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The next step in copyrights?

Feb 12, 2000, 15:45 (11 Talkback[s])
(Other stories by Rip Linton)

By Rip Linton

Companies that publish copyrighted works on paper have missed the boat so far. They need to get with the program and start making it more difficult to produce illegal copies of their works. Should the MPAA and the DVDCCA be successful in these cases, publishers should take notice.

First, they need the "Book Magazine Newspaper Copy Control Association", which will be known as the BMNCCA. And, of course, they will need the "Print Publishers Association of America", to be known as the PPAA.

All media produced by members of the PPAA will be printed, with an ink and on a paper that will insure the content is only visible under a special light. The ink will be patented and licensed by the BMNCCA and will be different for each region that the media may be sold in. (This is the region coding.) The paper also will be patented and licensed by the BMNCCA and will have a component that would disappear under light modulated by a specific code, under any other light the content will be blocked with garbage. (This is the content blocking system, known as "CBS".)

The media will come shrink wrapped with a license that you accept by opening the shrink wrap. The license will state that:

1. The media remains the property of the publisher.
2. You are only allowed to read it within the terms of the license.
3. You are not allowed to reverse engineer any part of the system.
4. A whole bunch of other things that are written in language that makes it very hard for you to understand what you have agreed to.
The media will be packaged in a shrink wrapped box so that you can only see the license after you have paid for it and left the store. Should you not agree with the terms of the license, you will be allowed to obtain a refund by sending the unopened package to the publisher.
Next, the BMNCCA will license, at a large fee, manufacturers who will produce the lights required to view the media. All manufacturers will place the circuitry in their lights for the region code of the country where the light will be sold.
Finally, the BMNCCA will license the modulation codes to utility companies which causes the light to make the CBS invisible.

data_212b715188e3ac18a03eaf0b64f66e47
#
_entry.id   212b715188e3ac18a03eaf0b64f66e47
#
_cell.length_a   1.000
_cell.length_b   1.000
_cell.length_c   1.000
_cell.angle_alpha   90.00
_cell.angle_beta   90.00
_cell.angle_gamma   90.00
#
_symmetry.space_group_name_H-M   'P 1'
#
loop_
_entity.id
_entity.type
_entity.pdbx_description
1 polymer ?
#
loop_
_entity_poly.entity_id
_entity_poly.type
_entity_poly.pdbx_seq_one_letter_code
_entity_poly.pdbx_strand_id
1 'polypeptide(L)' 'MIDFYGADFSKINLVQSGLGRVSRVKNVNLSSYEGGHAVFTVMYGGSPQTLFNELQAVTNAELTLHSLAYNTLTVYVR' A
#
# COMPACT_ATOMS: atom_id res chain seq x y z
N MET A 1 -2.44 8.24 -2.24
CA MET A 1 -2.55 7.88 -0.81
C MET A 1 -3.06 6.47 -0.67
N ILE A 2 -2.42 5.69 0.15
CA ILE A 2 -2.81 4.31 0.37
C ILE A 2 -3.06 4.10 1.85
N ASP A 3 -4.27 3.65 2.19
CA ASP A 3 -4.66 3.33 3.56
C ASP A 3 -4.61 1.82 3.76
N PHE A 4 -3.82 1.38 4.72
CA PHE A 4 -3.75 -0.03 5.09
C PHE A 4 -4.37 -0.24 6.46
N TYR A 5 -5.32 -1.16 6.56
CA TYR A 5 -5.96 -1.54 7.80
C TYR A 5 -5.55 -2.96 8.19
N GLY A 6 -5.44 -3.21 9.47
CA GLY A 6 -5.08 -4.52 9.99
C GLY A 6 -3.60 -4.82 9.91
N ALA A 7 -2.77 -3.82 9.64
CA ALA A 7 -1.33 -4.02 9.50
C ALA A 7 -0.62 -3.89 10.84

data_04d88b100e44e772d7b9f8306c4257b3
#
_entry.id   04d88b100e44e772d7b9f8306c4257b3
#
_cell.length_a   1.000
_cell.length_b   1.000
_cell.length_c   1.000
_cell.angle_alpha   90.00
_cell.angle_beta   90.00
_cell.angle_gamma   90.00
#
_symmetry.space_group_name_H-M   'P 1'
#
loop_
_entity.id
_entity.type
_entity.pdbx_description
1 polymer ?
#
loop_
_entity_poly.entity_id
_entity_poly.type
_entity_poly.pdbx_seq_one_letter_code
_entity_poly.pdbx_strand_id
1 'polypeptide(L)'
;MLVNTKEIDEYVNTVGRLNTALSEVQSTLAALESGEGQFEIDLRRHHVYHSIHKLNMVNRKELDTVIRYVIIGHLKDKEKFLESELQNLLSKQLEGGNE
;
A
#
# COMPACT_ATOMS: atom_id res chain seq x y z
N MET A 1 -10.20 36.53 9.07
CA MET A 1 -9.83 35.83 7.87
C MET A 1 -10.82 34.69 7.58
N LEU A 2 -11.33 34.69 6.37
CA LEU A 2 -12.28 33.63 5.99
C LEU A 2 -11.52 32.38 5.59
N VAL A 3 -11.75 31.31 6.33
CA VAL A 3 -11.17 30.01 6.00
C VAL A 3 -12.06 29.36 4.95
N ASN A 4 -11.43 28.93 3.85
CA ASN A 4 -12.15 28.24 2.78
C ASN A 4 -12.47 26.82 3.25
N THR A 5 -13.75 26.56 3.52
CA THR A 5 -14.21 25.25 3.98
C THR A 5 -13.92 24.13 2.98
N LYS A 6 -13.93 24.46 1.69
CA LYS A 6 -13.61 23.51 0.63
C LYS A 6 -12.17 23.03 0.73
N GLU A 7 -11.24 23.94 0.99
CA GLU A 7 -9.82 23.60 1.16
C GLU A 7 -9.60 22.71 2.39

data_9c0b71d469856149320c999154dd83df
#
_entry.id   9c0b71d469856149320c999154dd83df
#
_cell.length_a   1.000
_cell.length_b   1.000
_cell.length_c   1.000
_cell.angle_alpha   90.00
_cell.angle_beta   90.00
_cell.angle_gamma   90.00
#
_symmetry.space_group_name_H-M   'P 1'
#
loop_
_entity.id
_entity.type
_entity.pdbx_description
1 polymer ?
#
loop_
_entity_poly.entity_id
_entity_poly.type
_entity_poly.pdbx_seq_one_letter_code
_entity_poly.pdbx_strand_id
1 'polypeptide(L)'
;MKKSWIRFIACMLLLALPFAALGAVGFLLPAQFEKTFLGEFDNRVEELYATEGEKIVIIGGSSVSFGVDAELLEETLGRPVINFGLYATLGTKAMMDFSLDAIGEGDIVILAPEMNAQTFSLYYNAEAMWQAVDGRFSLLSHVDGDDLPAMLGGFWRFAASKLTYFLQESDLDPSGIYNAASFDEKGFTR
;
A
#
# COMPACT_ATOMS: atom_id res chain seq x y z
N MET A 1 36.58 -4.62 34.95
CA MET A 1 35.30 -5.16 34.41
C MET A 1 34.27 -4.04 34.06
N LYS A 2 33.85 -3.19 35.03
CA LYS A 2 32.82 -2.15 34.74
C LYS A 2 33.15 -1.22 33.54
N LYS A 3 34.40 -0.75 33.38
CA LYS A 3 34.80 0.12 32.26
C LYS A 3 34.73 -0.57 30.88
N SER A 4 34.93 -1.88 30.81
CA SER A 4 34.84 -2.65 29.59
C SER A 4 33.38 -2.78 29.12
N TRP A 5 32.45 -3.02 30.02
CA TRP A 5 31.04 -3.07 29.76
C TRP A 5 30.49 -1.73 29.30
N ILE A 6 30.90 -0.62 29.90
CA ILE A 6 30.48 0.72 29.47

Now we get to the good part. My favorite author has written a new fiction novel which is published by a member of the PPAA. I have to read this novel. I buy a light and buy the novel. (oops, I buy the right to read the novel within the terms of the shrink wrapped license.) I live in a house that is served by an electric utility that sends the proper modulation code so all is well.
Six months later, the local electric utility service gets unreliable. I install a wind powered generator to provide electricity to my house. Now, I no longer receive the modulation codes so all I see when I look at my novel is the garbage produced by the CBS. I cannot read my novel. I decide to figure out what the modulation codes are and how to add them to my wind powered system. I can use the light and read my novel. (oops, I keep doing that. I mean the publishers novel.) I call this solution DeCBS. I am sure that other people also use their own electric generators, so I share the information with them.
The results. I have violated the DMCA and the terms of the shrink wrap license. The PPAA and the BMNCCA will sue me, and everyone else who spread the codes, claiming that the codes will allow use of a digital camera to make unencrypted copies of protected media. These copies could then be printed in the clear on plain paper, or even shared via the Internet.
If this seems far fetched, I suggest that you think hard about what fair use and freedom of speech really mean should the MPAA and the DVDCCA succeed.
I realize that the above does not consider the fact that DeCSS "could" be used to play movies placed on other media, such as a hard drive. I feel that issue compares with copying a music cd onto a cassette tape. Yes, it could be done but so what? Isn't that what fair use is all about? DeCSS is not needed to put the movie on the hard drive, only to view it after it is there.